DESCRIPTION (provided by applicant): This application addresses broad Challenge Area (15) Translational Science and specific Challenge Topic, 15- NS-103: Demonstration of "Proof of Concept" for a New Therapeutic Approach in a Neurological Disease. Traumatic brain injury (TBI) is a significant health concern, affecting approximately 1.4 million people in the United States each year at a cost of $56 billion. Although significant research has been conducted to understand the pathophysiology of TBI, no pharmacological therapies are currently available to victims suffering from TBI. Posttraumatic epilepsy (PTE) occurs in over 30% of patients with moderate or severe TBI. Recent studies have implicated a novel injury mechanism identified as programmed necrosis (necroptosis) that merits consideration as a target for pharmacotherapy after TBI. Recently, a first in class small molecule inhibitor of necroptosis, TL14077 has been identified. We propose to evaluate the neuroprotective and anti- epileptic properties of this compound in a clinically relevant model of TBI. Recent work in our laboratory has shown that moderate fluid percussion (FP) brain injury reduces the threshold for seizures documented by both behavioral as well as electrophysiological changes when the convulsive agent PTZ is given to posttraumatic rats. Also, published findings reported that moderate TBI leads to long term alterations in sensorimotor as well as cognitive function. Thus, we hypothesize that treatment with an anti-necroptosis molecule (TL14077) will reduce the histopathological as well as functional consequences of this traumatic insult. In Aim 1, we will evaluate and optimize the dose-response efficacy and pharmokinetics of TL14077 by intravascular infusion. While previous studies have shown that this small molecule crosses the blood-brain barrier, pharmokinetic studies to document absorption, distribution, metabolism and elimination are required prior to the treatment studies. In Specific Aim 2, we will determine mechanisms by which inhibitors of necroptosis alter molecular mechanisms of traumatic injury in this model. Specifically, we will assess whether treatment with TL14077 will inhibit trauma-induced activation of receptor-interacting protein kinase 1 (RIPK1) activity in vulnerable brain regions. In Aim 3, we will assess the histopathological and cognitive consequences of TL14077 treatment following moderate FP brain injury. For these studies, histopathological characterization of contusion volume, selective neuronal damage, white matter pathology along with behavioral outcome measures including cognition will be evaluated. Finally, in Aim 4, the effects of TL14077 on PTE will be investigated. Seizure activity will be monitored by behavioral and electrophysiological indicators of neuronal excitation. The proposed studies are supported by investigators and medical professionals with expertise using the various experimental tools and outcome measures necessary to expand our repertoire of therapies available to patients suffering from TBI. Importantly, these preclinical studies could provide necessary data to initiate Phase I clinical studies in the near future targeting acute TBI in humans. Traumatic brain injury (TBI) is a major cause of death and disability in the United States. There are currently no treatments to reverse the behavioral consequences of brain trauma. This grant will test whether a novel compound targeting a relatively new pathway of cell death after trauma will reduce the incidence of epilepsy and improve functional outcome in a clinically relevant animal model of TBI.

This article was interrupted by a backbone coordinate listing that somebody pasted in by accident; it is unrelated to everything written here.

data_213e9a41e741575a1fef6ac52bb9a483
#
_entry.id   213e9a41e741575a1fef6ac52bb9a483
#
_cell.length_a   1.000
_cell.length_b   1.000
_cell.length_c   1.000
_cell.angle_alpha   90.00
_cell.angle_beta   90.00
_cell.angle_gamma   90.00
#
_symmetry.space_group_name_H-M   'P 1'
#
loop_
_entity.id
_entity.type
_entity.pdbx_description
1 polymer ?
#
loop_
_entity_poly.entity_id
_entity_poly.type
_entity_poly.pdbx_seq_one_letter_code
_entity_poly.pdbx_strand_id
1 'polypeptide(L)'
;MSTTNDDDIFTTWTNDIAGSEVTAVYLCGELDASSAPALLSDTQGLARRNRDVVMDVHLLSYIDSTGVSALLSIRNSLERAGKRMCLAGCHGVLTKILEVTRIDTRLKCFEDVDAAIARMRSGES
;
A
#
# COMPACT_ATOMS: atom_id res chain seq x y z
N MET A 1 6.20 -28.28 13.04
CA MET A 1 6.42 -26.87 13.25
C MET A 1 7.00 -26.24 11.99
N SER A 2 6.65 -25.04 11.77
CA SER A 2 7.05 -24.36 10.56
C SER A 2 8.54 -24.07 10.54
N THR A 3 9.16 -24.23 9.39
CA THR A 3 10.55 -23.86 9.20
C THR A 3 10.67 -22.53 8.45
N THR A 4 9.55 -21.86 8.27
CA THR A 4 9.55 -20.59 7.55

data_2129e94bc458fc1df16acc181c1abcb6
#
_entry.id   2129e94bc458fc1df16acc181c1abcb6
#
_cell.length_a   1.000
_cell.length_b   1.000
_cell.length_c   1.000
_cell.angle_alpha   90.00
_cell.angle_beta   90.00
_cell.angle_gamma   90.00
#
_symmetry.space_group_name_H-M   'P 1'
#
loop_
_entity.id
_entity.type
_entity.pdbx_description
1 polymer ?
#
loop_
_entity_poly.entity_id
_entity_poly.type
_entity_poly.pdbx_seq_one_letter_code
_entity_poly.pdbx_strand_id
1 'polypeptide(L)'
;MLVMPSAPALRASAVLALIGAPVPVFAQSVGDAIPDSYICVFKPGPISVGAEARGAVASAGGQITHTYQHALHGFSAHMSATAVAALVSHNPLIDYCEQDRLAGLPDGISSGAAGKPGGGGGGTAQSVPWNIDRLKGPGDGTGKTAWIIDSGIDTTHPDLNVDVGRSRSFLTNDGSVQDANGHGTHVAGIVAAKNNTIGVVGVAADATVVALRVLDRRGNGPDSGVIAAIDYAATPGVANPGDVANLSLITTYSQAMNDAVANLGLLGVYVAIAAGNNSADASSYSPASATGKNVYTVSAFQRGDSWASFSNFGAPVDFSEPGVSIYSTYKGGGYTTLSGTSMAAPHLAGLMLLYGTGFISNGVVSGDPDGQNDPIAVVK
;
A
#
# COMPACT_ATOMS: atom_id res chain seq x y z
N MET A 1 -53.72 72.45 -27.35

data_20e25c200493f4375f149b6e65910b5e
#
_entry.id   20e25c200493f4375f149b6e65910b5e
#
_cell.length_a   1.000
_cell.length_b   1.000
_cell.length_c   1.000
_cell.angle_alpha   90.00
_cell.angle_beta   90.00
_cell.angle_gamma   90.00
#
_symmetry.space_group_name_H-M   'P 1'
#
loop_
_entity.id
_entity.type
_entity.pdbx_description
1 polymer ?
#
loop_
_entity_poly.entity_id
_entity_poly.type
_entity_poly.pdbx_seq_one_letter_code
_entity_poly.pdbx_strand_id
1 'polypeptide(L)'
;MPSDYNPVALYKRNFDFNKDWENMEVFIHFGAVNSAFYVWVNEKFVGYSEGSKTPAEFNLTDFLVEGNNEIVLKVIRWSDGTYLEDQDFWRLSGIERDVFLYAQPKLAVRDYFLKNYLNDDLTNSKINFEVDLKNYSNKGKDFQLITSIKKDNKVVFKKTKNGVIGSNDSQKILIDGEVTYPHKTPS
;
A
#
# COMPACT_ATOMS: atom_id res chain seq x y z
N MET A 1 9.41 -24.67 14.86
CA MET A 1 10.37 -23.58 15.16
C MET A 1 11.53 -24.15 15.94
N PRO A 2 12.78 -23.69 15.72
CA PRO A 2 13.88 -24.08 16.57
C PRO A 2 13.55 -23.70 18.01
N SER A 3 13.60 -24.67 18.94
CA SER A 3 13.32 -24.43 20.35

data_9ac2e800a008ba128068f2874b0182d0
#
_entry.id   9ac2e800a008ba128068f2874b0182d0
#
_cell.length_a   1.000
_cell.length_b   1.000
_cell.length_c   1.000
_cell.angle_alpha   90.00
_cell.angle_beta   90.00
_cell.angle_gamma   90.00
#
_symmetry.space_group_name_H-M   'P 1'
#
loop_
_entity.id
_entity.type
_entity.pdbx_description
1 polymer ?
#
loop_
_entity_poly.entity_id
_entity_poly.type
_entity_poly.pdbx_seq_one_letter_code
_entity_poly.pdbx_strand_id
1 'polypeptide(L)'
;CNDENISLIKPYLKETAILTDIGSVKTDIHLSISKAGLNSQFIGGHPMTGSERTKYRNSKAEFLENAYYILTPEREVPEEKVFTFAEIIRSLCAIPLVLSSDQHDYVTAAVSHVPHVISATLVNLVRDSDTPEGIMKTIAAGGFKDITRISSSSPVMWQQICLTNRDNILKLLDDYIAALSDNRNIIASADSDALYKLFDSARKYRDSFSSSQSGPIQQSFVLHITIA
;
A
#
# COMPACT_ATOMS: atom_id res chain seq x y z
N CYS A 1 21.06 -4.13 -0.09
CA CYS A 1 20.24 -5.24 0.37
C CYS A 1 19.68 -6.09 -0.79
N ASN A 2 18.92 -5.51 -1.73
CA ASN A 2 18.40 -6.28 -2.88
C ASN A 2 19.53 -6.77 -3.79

|Effective start/end date||9/30/09 → 8/31/13|
- National Institutes of Health: $499,929.00
- National Institutes of Health: $403,842.00